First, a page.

ABC News' Sunlen Miller reports: Barack Obama mentioned nearly every other candidate by name at a town hall on Tuesday night in Cedar Rapids, including the current president and the republican contenders, not shying away from naming a name or two – or three or four.
Rarely evoking the name John Edwards on the trail, Obama attempted to differentiate himself with Edwards over limiting the influences of Washington lobbyists, “John Edwards, it’s great he’s been talking about it but you have to look at who did something while they were in office. And I've done something and we’ve taken some clearest steps in terms of reducing the influence of lobbyists, but we have to go further….I want to be clear that there are no strings around me when I go to the White House.”
Obama also explained why people in Iowa should caucus for him as opposed to “Clinton or Edwards, or Dodd or Biden or Richardson.”
But it was his top opponent who got a specific mention during his explanation, “I believe I can bring this country together in a way that Senator Clinton cannot do….reason is that I don’t carry the baggage of the 90’s, I’m not interested in the fighting from the past.”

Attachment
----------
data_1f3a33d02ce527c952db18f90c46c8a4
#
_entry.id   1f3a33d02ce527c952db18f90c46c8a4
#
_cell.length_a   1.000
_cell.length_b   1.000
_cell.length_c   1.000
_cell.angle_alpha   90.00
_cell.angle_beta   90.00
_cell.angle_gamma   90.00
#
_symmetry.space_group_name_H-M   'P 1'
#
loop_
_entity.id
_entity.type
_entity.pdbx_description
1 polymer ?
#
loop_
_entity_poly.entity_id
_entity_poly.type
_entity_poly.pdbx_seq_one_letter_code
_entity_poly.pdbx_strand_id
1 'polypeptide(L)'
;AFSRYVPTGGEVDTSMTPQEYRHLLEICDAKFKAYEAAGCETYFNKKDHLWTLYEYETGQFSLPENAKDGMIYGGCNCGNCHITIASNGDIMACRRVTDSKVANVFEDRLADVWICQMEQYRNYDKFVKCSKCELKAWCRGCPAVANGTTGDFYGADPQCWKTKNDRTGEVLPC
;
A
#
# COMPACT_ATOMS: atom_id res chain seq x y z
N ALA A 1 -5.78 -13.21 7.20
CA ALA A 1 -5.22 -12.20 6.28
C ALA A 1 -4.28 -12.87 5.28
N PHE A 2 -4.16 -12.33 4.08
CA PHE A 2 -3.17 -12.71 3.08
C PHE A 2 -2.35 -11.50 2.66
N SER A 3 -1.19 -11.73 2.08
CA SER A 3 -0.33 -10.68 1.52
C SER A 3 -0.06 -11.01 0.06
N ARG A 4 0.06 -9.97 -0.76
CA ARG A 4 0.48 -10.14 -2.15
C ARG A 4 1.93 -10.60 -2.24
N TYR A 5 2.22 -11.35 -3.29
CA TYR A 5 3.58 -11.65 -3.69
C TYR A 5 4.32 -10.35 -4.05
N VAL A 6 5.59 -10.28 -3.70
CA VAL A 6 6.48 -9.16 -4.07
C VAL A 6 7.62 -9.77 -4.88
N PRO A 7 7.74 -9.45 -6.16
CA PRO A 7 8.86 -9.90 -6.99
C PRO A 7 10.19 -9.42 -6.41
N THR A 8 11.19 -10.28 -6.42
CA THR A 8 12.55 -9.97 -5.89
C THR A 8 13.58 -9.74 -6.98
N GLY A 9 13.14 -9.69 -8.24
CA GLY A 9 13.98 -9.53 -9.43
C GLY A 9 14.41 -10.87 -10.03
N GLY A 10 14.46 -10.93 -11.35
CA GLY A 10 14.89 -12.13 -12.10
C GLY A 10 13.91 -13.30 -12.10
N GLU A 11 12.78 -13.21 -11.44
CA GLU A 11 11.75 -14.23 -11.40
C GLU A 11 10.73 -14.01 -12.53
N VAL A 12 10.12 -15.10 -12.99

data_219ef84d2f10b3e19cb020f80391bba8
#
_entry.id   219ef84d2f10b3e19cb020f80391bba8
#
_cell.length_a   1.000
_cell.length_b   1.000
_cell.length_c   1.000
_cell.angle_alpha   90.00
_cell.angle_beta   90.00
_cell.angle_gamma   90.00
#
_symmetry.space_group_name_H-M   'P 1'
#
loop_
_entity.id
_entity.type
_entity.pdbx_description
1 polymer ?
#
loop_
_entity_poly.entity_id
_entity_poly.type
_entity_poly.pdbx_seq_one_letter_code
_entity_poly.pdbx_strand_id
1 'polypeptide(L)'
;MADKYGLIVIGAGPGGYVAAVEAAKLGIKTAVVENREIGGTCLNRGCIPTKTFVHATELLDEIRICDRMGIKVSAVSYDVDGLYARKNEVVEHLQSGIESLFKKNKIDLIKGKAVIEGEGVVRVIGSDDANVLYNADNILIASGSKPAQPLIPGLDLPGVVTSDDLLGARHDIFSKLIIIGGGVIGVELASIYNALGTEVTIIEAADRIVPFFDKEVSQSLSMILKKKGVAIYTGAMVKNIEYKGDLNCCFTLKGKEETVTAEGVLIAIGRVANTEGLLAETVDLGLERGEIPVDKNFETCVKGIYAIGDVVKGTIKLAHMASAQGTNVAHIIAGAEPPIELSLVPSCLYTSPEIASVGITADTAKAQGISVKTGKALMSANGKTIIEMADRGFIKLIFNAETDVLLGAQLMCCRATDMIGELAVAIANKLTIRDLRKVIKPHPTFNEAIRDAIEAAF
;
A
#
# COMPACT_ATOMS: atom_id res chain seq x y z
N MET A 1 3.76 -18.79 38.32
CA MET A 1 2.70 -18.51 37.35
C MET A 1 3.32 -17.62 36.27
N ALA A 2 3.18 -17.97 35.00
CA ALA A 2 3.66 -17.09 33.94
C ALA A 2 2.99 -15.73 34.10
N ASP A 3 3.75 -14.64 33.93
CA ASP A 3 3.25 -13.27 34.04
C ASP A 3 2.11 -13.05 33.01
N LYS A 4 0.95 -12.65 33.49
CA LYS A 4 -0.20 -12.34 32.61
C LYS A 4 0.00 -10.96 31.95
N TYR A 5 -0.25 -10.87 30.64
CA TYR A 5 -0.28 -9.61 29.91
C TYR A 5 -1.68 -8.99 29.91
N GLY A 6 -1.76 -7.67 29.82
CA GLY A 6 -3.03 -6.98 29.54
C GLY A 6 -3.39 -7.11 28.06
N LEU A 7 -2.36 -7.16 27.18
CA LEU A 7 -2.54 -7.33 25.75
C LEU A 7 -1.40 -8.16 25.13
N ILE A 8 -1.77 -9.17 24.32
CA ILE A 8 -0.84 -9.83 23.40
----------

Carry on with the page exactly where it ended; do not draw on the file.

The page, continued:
The Republican contenders were not immune to being called about by Obama either, “When I hear Mitt, and Rudy and all these folks rattling sabers, and trying to talk tough and saying we’re going to blockade this and bomb that and I hear George Bush talk about WW III, that’s not making us more safe, that’s making us less safe, that compounding the problem that Iraq has become.”
Obama also turned his criticisms of the Republican candidates back to criticism of the Democratic candidates, “I’m so sick and tired of the Democratic party being scared with that the Republicans are going to do. And so we end up trying to act and couch what we say to make sure that we’re seen as tough, not vulnerable to all the swift boating,” Obama said and finished, “I’m not afraid of these folks.”
A question from a mother of two in the audience spurred the most unique answer of the night.
When asked to respond to the recent controversy of not putting his hand over his heart at the Harkin Steak Fry, Obama said that he’s “Been pledging allegiance to the flag, what, since I’ve was three?”
And insisted that the time in question, where he was shown in a picture to not have his hand over his heart while Richardson and Clinton did, was a time when the “Star Spangled Banner” was being played, not the pledge of allegiance, “Anytime that you pledge allegiance you put your hand over your heart and I always have and I always will. It’s simply not true.”